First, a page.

Wise men prove all things. They do not care about one side of any argument. Several common expressions imply this proverb, such as conflict of interests, emotionally involved, third party involvement, arm’s length transaction, cross-examination, devil’s advocate, and so forth. Good legal systems are designed to make sure both sides of an argument are heard and that both sides may cross-examine the other side’s witnesses.

Wise men prove all things. The Jews and Romans allowed the accused to defend himself before judgment was passed (John 7:51; Acts 25:16). The Law of Moses required diligent inquisition in all matters of hearsay (Deut 13:12-18; 17:2-7), and it would not accept the testimony of one man in any matter (Deut 19:15). One of the great prerogatives of kings, or any person in authority, is to make such inquisitions (Pr 25:2). Agrippa, Felix, and Festus wisely allowed Paul to defend himself against Tertullus and the Jews (Acts 24-26).

Wise men prove all things. Paul commended the Bereans for checking his preaching by scripture (Acts 17:11). Jesus said to judge righteous judgment, not by appearance (John 7:24). Since every way of a man is right in his own eyes, a multitude of counselors can save you from deception in your own cause (Pr 12:15; 15:22). Rather than hide from examination, wise men expose ideas to challenges and questions of knowledgeable men.

It takes only a little knowledge to believe something, much more knowledge to teach it, but a great deal of knowledge to defend it. Therefore, subjecting a controversy or opinion to careful scrutiny is a wise way to protect yourself from the danger of your own heart (Jer 17:9). Prudent counselors will quickly determine the validity of your bright idea. If you rush ahead with your bright idea, your neighbor may put you to shame (Pr 25:8).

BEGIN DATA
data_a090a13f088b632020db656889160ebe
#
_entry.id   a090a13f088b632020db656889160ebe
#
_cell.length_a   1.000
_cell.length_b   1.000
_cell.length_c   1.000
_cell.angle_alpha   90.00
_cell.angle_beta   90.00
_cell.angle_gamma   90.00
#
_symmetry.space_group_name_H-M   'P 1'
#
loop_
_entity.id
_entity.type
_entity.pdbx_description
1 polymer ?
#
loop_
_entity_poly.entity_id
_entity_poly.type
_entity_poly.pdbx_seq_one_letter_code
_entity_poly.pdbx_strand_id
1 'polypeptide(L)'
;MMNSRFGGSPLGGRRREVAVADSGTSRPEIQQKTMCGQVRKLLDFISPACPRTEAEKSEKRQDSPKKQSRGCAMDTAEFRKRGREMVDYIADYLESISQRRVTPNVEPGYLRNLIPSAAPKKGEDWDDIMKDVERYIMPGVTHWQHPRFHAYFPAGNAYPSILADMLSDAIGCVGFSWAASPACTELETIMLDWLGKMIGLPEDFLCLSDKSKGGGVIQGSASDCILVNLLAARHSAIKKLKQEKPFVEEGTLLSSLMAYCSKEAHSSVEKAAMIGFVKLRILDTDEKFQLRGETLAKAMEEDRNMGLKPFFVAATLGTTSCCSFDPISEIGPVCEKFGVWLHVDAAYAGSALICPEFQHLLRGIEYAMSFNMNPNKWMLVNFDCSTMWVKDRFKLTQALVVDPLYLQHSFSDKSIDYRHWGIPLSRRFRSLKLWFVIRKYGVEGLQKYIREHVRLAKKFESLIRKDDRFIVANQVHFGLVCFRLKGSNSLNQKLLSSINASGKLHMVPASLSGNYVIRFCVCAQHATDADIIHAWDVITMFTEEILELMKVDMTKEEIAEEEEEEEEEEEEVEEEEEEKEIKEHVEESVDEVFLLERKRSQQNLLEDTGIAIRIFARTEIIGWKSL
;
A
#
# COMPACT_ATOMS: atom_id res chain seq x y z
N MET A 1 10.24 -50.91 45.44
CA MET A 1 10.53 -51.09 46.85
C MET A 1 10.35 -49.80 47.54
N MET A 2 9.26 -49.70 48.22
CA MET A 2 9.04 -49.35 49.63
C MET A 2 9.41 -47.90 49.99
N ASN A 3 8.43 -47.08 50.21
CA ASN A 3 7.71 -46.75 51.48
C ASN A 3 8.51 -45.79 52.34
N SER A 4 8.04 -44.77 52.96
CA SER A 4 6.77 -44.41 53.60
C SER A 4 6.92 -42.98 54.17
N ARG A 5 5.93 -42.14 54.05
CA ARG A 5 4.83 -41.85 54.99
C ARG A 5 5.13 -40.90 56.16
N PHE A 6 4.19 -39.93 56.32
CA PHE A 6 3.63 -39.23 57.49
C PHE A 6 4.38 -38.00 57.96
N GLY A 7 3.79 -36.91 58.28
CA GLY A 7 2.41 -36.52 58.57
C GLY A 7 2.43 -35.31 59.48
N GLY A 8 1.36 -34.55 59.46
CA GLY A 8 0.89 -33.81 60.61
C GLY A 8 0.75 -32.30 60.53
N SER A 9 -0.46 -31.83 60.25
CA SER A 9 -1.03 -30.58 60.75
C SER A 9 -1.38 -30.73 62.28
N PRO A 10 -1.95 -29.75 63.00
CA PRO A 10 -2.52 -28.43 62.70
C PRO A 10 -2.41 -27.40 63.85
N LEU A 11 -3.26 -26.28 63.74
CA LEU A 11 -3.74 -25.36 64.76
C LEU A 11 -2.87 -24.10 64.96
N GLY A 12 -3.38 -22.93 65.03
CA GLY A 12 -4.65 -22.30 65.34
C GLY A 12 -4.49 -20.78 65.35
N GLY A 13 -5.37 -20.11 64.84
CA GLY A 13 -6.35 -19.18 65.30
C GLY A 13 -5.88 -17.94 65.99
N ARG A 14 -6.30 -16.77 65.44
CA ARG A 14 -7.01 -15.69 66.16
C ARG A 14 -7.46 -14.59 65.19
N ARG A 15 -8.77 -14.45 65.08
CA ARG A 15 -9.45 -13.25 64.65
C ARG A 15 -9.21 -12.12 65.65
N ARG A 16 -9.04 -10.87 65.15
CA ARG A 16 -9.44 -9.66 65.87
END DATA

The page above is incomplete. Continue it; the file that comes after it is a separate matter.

Prudent marriage counselors use only one ear when a person has issues, for they know a marriage has two spouses with two perspectives and two sets of facts. You were given two ears to listen to both sides of such situations. Haste to answer controversial matters after hearing only one side is utter folly (Pr 18:13). If you are hearing complaints of a relationship from only one side, then limit your counsel to the duties of that person only.

Prove all things by God’s word (Ac 17:11; I Thes 5:21). Religious organizations keeping their doctrine from scrutiny are dangerous. Rome did it for 1500 years by outlawing the Scriptures and using Latin in their services. Protestantism does it by denying any English Bible to be Scripture and using Hebrew and Greek from imaginary “originals.” Try every religious claim by scripture you can read (Ps 119:128; Is 8:20; II Tim 3:16-17).